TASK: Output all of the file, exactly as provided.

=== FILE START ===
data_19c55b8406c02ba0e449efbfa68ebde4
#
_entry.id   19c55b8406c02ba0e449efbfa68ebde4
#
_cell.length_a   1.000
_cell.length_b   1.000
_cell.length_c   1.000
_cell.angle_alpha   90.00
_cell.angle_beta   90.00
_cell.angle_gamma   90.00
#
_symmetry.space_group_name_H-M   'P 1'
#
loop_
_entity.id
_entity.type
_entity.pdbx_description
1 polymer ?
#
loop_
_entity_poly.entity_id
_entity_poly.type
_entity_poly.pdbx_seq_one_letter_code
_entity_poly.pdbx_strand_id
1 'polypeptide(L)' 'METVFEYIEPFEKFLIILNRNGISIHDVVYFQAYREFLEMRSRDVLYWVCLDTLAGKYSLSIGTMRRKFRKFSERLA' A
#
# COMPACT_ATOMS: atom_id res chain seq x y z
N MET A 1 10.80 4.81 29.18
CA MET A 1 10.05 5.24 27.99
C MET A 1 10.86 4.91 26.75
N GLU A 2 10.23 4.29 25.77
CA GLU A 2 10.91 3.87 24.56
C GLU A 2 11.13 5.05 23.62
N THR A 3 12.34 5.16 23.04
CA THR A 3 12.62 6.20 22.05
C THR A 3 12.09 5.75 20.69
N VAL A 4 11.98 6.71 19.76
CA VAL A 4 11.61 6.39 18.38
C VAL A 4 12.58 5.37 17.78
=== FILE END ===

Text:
data_19c55b8406c02ba0e449efbfa68ebde4
#
_entry.id   19c55b8406c02ba0e449efbfa68ebde4
#
_cell.length_a   1.000
_cell.length_b   1.000
_cell.length_c   1.000
_cell.angle_alpha   90.00
_cell.angle_beta   90.00
_cell.angle_gamma   90.00
#
_symmetry.space_group_name_H-M   'P 1'
#
loop_
_entity.id
_entity.type
_entity.pdbx_description
1 polymer ?
#
loop_
_entity_poly.entity_id
_entity_poly.type
_entity_poly.pdbx_seq_one_letter_code
_entity_poly.pdbx_strand_id
1 'polypeptide(L)' 'METVFEYIEPFEKFLIILNRNGISIHDVVYFQAYREFLEMRSRDVLYWVCLDTLAGKYSLSIGTMRRKFRKFSERLA' A
#
# COMPACT_ATOMS: atom_id res chain seq x y z
N MET A 1 10.80 4.81 29.18
CA MET A 1 10.05 5.24 27.99
C MET A 1 10.86 4.91 26.75
N GLU A 2 10.23 4.29 25.77
CA GLU A 2 10.91 3.87 24.56
C GLU A 2 11.13 5.05 23.62
N THR A 3 12.34 5.16 23.04
CA THR A 3 12.62 6.20 22.05
C THR A 3 12.09 5.75 20.69
N VAL A 4 11.98 6.71 19.76
CA VAL A 4 11.61 6.39 18.38
C VAL A 4 12.58 5.37 17.78